Cosa vuol dire avere
un metro e mezzo di statura,
ve lo rivelan gli occhi
e le battute della gente,
o la curiosità
d'una ragazza irriverente
che vi avvicina solo
per un suo dubbio impertinente:
vuole scoprir se è vero
quanto si dice intorno ai nani,
che siano i più forniti
della virtù meno apparente,
fra tutte le virtù
la più indecente.
Passano gli anni, i mesi,
e se li conti anche i minuti,
è triste trovarsi adulti
senza essere cresciuti;
la maldicenza insiste,
batte la lingua sul tamburo
fino a dire che un nano
è una carogna di sicuro
perché ha il cuore troppo
troppo vicino al buco del culo.
Fu nelle notti insonni
vegliate al lume del rancore
che preparai gli esami
per imboccar la strada
che dalle panche d'una cattedrale
porta alla sacrestia
quindi alla cattedra d'un tribunale
arbitro in terra del bene e del male.
E allora la mia statura
non dispensò più buonumore
a chi alla sbarra in piedi
mi diceva "Vostro Onore",
e di affidarli al boia
fu un piacere del tutto mio,
prima di genuflettermi
non conoscendo affatto
la statura di Dio.
Un giudice © 1971 Fabrizio De André/Giuseppe Bentivoglio/
"Un giudice" is based on "Judge Selah Lively."
What does it mean to be
a meter and a half in height?
The eyes reveal it to you,
and the jibes of the people,
or the curiosity
of an irreverent young girl
who approaches you only
for one of her impertinent doubts:
she wants to discover if it is true
what is said about dwarves,
that they are provided most
with the virtue least apparent,
among all the virtues,
the one most indecent.
The years pass, the months,
and if you count them, also the minutes.
It is sad to find oneself an adult
without being grown.
The taunting persists,
the tongue beats the drum
until it says that a dwarf
is a swine for sure,
because its heart is too,
too close to its asshole.
It was in the sleepless nights,
wakeful by the light of resentment,
that I prepared for the exams.
I became an attorney
to take the road
that from the benches of a cathedral
led to the vestry,
then to the desk of a court,
arbiter in the land of good and evil.
And then my height
no longer dispensed good humor
to those standing at the bar
who said to me, “Your Honor.”
And to entrust them to the executioner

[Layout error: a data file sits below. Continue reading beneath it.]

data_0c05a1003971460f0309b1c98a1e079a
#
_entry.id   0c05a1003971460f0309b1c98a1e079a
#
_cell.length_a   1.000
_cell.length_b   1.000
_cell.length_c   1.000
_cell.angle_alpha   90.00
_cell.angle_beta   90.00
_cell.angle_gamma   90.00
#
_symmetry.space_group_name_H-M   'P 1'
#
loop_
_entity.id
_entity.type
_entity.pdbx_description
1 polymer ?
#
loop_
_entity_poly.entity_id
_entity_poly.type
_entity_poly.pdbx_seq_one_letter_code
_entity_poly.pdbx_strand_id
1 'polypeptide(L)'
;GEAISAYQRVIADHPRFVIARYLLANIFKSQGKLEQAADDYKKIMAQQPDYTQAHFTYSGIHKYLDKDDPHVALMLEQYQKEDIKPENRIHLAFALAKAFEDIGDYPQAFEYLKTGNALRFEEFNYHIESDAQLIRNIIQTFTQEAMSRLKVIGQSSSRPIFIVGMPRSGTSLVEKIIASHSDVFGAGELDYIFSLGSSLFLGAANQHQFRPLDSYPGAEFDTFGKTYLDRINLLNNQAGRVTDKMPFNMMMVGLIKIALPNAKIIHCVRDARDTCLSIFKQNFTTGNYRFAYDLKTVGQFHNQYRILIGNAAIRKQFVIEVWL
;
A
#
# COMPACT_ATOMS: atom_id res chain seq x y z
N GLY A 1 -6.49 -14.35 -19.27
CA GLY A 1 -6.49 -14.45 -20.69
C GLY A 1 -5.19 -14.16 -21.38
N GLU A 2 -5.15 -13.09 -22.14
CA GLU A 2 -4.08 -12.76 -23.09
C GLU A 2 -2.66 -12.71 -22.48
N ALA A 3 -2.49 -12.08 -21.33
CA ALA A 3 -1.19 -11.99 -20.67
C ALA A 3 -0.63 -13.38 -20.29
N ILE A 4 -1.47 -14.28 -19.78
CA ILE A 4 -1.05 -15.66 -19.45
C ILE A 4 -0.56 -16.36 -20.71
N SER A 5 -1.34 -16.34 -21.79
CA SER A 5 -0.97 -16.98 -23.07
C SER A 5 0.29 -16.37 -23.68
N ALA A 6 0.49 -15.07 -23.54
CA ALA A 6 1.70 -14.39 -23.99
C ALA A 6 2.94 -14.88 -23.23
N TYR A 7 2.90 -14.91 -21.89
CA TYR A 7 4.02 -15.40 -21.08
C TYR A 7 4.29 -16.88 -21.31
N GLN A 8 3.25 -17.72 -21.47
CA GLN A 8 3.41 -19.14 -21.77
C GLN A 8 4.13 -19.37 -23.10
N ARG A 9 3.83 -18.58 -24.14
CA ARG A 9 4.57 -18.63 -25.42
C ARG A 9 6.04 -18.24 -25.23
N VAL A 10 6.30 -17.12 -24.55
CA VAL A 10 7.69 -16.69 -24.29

was a pleasure all mine,
before they kneeled down before me
in the hour of their farewell,
not knowing in the least
the height of God.
English translation © 2014 Dennis Criteser
Non al denaro non all'amore nè al cielo, released in 1971, is a concept album inspired by poems from The Spoon River Anthology by Edgar Lee Masters, published in 1915 and translated into Italian in 1943 by Fernanda Pivano. Each poem tells the story, as an epitaph, of one of the denizens of the fictional small town Spoon River. De André read and liked the book when he was 18, and when he re-read it years later was again struck by the relevance of the stories and the lives therein. He wanted to show, with the nine poems he chose, some aspects of life related to envy, love and the failure of science. The album was an immediate success upon its release.
Suppose you stood just five feet two,
And had worked your way as a grocery clerk,
Studying law by candle light
Until you became an attorney at law?
And then suppose through your diligence,
And regular church attendance,
You became attorney for Thomas Rhodes,
Collecting notes and mortgages,
And representing all the widows
In the Probate Court? And through it all
They jeered at your size, and laughed at your clothes
And your polished boots? And then suppose
You became the County Judge?
And Jefferson Howard and Kinsey Keene,
And Harmon Whitney, and all the giants
Who had sneered at you, were forced to stand
Before the bar and say "Your Honor" --
Well, don't you think it was natural
That I made it hard for them?
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